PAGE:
liability is as an aider and abettor, not as a principal.6
We examine the allegations pled in Count I(b) to illustrate this. In Count I(b) (of which the defendants were acquitted) each of the defendants was accused of aiding and abetting the other in the sexual assault. As required by Section 301(4), the government alleged specifically the acts of aiding as to each defendant. Thus in Count I(b) the defendants are not charged as principals, in contrast with the allegations in Count I(a). Had the acts not been specifically pleaded in Count I(b), a violation of 301(4) would have occurred.
We hold that defendants who are charged with being aided and abetted by others are not entitled to an allegation specifying the acts constituting the aiding and abetting pursuant to 301(4). However, we do not hold that criminal defendants can be denied access to such information. FSM Crim. R. 7(f) provides for the filing of a bill of particulars. The purpose of the bill of particulars is to inform the defendant sufficiently about the charge so he can prepare his defense and can avoid surprise.
C. Motion for continuance
Concerning the trial court's denial of the continuance motion requested by Hartman, the defendant argues that the denial itself, under all of the circumstances, deprived him of his constitutional right to counsel. The trial court failed to consider whether the lawyer's defense at trial could be effective. We will examine both issues. The standard of review is whether the trial court abused its discretion.
Art. IV, section 6 of the FSM Constitution provides that a "defendant in a criminal case has a right...to have counsel for his defense..." The Journal of the Constitutional Convention states that the provision is intended to provide the accused "effective representation." This term is defined not only as the "assistance of competent and loyal counsel, but the presence of legal counsel both in the preparation for, and conduct of, the trial." II J. of Micro. Con. Con. 803.7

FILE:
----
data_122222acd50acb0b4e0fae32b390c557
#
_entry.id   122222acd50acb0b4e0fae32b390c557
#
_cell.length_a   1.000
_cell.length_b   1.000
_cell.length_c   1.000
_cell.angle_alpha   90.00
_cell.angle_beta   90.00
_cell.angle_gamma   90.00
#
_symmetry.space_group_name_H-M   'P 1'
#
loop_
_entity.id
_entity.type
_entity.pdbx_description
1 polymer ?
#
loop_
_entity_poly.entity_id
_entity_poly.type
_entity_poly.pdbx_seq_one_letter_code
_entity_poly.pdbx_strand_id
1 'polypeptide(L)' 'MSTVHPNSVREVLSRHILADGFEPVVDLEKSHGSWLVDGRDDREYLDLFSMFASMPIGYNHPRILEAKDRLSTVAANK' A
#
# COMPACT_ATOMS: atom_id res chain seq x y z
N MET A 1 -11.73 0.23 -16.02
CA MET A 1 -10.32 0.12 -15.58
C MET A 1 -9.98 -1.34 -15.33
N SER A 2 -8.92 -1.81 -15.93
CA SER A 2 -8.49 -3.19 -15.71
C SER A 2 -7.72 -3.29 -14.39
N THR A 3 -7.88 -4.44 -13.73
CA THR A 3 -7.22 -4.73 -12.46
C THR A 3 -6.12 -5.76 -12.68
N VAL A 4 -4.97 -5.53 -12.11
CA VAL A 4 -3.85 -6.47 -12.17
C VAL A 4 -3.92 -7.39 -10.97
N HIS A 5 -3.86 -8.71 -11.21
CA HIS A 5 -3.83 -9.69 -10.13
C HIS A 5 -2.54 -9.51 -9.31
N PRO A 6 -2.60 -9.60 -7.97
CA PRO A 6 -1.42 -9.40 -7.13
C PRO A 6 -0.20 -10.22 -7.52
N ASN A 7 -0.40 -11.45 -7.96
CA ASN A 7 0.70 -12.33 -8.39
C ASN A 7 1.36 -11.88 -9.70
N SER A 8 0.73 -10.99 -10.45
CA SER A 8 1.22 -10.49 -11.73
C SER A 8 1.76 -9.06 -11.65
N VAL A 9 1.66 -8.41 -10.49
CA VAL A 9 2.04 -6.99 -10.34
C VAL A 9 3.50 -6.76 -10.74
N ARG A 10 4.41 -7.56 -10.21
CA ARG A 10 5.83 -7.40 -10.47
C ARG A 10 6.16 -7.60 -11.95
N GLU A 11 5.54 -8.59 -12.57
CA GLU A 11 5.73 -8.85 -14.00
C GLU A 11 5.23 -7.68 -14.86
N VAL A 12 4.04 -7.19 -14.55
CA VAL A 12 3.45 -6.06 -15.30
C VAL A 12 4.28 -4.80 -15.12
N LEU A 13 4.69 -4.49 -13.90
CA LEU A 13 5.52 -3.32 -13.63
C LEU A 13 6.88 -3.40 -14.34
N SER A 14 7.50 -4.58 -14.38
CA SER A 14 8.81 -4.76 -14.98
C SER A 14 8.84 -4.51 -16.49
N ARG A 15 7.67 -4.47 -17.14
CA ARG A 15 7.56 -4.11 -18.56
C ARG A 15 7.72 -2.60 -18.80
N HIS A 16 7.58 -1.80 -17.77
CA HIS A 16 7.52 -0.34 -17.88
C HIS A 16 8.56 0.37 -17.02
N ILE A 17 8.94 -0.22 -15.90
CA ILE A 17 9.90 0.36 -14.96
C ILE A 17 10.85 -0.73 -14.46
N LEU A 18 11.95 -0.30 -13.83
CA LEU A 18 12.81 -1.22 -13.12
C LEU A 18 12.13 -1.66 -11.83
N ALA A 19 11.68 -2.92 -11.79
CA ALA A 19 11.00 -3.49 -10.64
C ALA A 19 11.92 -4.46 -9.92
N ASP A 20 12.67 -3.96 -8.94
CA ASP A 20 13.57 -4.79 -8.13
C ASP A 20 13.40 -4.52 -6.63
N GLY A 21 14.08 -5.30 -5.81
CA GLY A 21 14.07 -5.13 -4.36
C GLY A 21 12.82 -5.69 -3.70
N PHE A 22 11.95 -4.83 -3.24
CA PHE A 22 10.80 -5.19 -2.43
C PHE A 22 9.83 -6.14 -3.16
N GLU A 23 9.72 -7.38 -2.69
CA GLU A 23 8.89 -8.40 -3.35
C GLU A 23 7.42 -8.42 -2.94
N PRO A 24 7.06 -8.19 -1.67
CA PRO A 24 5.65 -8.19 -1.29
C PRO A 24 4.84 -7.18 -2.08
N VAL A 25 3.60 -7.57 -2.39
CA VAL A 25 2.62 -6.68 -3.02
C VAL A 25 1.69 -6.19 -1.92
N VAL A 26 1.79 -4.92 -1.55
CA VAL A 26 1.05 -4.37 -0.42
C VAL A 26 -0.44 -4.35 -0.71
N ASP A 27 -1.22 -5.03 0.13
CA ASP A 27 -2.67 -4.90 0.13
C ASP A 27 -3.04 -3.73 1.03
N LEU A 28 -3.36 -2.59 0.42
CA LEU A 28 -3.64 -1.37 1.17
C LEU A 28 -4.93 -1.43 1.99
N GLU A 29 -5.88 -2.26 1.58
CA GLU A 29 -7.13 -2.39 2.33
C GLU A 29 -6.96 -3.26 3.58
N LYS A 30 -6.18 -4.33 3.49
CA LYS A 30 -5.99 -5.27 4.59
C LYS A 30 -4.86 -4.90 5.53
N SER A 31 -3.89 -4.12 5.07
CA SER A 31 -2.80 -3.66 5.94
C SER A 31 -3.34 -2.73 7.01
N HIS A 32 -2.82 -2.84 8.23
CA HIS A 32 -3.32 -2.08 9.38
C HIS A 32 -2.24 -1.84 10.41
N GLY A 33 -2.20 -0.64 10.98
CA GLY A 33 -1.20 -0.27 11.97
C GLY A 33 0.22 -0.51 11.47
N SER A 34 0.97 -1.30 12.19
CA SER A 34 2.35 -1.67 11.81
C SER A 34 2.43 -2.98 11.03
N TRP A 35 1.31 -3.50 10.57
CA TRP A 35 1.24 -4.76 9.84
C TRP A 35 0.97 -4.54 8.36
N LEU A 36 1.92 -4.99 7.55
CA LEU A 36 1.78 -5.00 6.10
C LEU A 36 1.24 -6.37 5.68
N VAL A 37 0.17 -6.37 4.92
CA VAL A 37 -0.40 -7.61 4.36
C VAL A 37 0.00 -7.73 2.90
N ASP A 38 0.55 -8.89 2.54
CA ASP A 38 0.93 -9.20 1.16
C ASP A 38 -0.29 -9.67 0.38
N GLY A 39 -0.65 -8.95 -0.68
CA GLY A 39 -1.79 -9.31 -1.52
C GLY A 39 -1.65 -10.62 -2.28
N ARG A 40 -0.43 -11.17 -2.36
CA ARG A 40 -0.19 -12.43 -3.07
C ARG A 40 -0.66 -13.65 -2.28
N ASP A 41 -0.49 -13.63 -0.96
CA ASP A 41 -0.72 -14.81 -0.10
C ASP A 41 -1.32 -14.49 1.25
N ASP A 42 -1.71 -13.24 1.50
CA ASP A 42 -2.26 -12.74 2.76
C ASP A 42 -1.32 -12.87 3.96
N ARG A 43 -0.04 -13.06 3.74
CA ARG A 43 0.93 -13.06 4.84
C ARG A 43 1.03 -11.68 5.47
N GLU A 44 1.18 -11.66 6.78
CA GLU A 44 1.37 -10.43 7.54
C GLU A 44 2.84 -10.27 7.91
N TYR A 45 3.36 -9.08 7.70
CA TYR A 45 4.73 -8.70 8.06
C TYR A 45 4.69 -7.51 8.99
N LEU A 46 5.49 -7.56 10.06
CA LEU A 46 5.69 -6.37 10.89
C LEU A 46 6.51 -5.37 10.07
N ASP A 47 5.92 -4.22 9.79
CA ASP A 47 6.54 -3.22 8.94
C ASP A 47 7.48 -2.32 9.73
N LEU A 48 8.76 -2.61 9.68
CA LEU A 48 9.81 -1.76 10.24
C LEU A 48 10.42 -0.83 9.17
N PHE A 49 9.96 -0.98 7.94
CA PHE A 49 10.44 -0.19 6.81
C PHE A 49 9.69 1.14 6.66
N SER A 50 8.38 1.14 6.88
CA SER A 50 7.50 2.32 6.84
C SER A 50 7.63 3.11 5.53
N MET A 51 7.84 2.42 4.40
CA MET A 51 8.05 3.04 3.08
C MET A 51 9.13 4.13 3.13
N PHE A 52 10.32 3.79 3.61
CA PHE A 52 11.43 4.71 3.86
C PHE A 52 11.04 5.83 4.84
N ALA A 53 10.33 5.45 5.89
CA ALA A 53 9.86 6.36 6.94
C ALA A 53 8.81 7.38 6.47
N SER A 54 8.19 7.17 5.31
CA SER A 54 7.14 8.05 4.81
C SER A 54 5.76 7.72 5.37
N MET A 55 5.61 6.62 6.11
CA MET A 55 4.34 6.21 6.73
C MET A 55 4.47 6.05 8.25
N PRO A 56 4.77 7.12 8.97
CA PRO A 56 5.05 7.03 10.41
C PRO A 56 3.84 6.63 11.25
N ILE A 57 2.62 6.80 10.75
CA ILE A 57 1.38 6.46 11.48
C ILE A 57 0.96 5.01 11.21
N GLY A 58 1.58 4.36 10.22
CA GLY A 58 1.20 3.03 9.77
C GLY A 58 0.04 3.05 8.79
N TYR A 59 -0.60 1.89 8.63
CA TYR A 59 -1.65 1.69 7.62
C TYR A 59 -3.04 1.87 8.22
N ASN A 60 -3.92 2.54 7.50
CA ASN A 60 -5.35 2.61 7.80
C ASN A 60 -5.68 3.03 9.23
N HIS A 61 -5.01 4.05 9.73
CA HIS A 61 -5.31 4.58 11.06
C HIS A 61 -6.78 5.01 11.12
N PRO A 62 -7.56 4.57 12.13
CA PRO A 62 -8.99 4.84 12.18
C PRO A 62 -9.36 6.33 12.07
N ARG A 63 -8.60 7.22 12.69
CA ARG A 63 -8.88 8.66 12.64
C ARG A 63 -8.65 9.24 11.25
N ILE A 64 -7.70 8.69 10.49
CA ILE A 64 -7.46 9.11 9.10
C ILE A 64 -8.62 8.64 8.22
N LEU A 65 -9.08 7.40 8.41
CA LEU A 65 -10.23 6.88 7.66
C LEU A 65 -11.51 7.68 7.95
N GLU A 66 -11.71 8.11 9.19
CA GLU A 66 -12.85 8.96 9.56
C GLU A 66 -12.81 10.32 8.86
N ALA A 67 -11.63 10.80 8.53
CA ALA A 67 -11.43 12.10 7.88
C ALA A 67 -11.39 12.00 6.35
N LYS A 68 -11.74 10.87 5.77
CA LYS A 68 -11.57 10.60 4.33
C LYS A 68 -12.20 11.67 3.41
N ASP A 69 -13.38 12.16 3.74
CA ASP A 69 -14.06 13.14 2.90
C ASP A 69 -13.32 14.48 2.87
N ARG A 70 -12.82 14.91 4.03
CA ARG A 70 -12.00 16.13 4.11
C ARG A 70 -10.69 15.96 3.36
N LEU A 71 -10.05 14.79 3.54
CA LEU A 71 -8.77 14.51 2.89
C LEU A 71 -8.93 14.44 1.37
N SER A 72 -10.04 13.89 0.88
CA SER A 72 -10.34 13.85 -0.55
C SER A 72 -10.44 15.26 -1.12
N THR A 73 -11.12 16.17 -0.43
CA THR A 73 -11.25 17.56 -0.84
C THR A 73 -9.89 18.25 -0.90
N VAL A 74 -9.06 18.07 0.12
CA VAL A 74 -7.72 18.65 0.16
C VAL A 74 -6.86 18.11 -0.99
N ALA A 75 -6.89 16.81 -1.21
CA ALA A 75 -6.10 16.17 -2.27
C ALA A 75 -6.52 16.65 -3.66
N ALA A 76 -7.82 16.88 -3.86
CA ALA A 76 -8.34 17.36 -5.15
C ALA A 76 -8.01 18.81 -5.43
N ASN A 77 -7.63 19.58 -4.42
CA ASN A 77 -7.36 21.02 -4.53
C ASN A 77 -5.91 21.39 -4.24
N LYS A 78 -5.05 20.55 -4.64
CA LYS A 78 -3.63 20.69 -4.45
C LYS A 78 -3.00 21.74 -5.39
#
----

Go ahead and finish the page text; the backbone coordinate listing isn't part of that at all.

In assigning error before us, the defendant relies upon the circumstances as they existed on July 28, 1989 when counsel filed his motion for continuance. Hartman relies upon the criteria set out in United States v. LaMonte, 684 F.2d 672 (10th Cir. 1982) (time afforded for investigation and preparation, experience of counsel, gravity of the charge, the complexity of possible defenses, and the accessibility of witnesses to counsel.)8 Here, Hartman contends that these circumstances, standing uncontested, are sufficient to establish that the defendant would receive ineffective assistance of counsel.
Presently there are no FSM decisions on the issue of a short preparation time for counsel in the context of the defendant's right to effective assistance of counsel.
Defendant cites no other authority in support of his position that the circumstances set out in the lawyer's affidavit alone are sufficient to establish that the defendant would be deprived of effective assistance of counsel if the trial were held as then set (August 2, 1989). We cannot reach this conclusion.
Complete consideration of the question raised requires a consideration of whether the defendant was prejudiced by his defense lawyer's representation. In this regard we note the following:
1. The trial court granted a two day continuance.